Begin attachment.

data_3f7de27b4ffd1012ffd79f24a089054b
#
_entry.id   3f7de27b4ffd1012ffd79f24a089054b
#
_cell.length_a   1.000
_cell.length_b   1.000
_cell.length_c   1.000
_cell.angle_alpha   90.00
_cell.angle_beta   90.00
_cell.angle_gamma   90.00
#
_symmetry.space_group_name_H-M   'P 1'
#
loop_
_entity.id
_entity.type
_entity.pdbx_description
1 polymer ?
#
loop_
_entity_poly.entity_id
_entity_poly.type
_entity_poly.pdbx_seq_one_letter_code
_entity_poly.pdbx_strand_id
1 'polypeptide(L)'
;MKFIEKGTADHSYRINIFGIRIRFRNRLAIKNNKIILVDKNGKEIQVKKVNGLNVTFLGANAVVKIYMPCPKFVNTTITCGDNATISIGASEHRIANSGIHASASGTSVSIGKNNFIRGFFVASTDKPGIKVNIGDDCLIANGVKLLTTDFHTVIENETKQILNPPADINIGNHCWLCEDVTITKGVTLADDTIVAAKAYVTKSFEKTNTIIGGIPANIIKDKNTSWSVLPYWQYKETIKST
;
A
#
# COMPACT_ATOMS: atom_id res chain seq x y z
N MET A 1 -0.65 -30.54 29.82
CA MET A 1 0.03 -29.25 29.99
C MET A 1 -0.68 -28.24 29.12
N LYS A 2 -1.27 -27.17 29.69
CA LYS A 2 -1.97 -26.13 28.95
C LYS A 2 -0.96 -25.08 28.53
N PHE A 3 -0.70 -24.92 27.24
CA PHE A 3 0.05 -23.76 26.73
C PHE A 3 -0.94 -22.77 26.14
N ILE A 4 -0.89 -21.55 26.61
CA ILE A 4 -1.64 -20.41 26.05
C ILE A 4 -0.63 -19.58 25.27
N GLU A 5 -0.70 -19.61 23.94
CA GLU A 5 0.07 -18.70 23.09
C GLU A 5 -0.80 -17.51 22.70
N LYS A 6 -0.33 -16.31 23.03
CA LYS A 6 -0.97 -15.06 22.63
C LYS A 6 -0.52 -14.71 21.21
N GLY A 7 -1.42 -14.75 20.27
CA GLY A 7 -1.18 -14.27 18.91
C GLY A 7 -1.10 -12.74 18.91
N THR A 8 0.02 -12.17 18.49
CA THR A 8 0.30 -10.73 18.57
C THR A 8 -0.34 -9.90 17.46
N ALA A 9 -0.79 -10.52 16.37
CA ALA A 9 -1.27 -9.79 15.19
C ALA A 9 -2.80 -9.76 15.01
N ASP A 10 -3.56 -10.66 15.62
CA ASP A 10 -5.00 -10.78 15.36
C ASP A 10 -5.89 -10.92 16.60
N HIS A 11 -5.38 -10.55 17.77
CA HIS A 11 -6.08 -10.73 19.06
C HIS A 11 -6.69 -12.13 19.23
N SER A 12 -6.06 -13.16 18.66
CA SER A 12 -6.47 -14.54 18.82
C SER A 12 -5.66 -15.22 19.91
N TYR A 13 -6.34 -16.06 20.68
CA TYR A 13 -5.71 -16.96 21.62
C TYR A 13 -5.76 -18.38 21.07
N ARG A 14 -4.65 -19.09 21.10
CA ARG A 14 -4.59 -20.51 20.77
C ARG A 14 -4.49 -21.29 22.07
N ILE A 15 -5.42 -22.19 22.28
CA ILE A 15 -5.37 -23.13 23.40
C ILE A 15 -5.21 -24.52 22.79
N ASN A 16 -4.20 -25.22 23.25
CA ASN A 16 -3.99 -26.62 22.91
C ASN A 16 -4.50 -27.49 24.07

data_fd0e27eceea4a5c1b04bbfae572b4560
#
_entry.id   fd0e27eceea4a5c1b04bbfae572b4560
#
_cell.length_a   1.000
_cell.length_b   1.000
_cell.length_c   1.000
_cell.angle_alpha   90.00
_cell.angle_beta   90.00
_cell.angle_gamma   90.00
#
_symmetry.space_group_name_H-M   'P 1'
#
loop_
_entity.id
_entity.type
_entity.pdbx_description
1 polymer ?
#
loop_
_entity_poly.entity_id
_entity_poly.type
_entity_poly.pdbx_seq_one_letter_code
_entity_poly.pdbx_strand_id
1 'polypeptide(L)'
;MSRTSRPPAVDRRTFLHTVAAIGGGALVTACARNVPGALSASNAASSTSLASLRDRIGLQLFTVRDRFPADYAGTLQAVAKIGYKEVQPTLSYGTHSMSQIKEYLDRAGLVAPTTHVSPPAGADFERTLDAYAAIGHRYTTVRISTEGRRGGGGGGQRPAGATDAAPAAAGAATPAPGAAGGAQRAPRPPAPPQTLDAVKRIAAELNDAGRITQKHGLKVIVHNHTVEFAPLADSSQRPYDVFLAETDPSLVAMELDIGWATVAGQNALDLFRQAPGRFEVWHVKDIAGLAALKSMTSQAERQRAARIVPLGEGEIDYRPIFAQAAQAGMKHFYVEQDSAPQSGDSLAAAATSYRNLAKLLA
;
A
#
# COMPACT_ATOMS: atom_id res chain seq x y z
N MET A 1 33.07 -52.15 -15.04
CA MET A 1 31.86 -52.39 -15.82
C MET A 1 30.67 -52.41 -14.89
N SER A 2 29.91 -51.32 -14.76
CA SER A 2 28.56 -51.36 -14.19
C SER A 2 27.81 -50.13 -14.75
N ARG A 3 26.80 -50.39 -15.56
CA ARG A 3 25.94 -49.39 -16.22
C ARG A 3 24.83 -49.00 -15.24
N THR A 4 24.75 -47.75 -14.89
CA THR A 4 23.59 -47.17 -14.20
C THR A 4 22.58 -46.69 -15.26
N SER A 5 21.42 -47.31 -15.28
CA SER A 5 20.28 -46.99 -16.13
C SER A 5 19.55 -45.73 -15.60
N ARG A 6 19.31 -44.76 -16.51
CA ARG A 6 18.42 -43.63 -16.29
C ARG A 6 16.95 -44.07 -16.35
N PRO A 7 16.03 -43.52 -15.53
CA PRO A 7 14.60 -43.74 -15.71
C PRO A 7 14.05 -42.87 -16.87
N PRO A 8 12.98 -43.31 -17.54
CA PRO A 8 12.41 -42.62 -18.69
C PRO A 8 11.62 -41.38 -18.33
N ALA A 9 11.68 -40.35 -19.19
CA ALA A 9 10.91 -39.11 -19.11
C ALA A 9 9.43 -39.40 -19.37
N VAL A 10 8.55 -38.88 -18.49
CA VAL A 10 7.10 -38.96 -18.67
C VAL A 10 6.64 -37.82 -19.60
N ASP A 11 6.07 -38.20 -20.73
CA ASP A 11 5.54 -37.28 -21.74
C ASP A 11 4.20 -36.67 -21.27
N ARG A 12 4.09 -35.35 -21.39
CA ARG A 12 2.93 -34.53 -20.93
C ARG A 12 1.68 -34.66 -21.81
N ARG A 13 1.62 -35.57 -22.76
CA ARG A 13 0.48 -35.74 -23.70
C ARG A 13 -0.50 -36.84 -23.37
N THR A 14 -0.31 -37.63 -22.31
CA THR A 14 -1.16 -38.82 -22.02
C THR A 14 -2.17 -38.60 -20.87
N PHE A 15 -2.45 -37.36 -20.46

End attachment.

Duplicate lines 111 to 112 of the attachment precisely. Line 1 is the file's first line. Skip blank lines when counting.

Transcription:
C MET A 1 30.67 -52.41 -14.89
N SER A 2 29.91 -51.32 -14.76